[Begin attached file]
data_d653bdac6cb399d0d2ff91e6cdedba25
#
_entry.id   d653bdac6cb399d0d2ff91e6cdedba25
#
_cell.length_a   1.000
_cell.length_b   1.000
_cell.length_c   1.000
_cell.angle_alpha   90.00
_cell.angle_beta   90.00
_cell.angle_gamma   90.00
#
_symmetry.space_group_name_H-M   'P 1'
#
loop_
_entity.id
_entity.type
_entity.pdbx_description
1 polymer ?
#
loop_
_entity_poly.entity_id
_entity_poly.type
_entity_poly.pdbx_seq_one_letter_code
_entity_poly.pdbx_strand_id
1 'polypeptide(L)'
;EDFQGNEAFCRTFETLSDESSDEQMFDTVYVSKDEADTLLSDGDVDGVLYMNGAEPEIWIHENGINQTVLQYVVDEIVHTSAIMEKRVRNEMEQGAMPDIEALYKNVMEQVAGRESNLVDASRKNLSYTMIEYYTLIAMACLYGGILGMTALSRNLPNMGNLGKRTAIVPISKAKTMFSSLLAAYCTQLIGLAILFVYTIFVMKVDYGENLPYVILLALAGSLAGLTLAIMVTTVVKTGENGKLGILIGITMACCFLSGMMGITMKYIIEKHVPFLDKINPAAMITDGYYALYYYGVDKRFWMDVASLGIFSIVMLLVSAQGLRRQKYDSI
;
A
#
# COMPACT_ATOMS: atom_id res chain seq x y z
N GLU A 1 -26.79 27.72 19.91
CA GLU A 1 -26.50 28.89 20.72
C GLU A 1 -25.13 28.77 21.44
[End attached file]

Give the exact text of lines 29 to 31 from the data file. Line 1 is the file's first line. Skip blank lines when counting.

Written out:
#
# COMPACT_ATOMS: atom_id res chain seq x y z
N GLU A 1 -26.79 27.72 19.91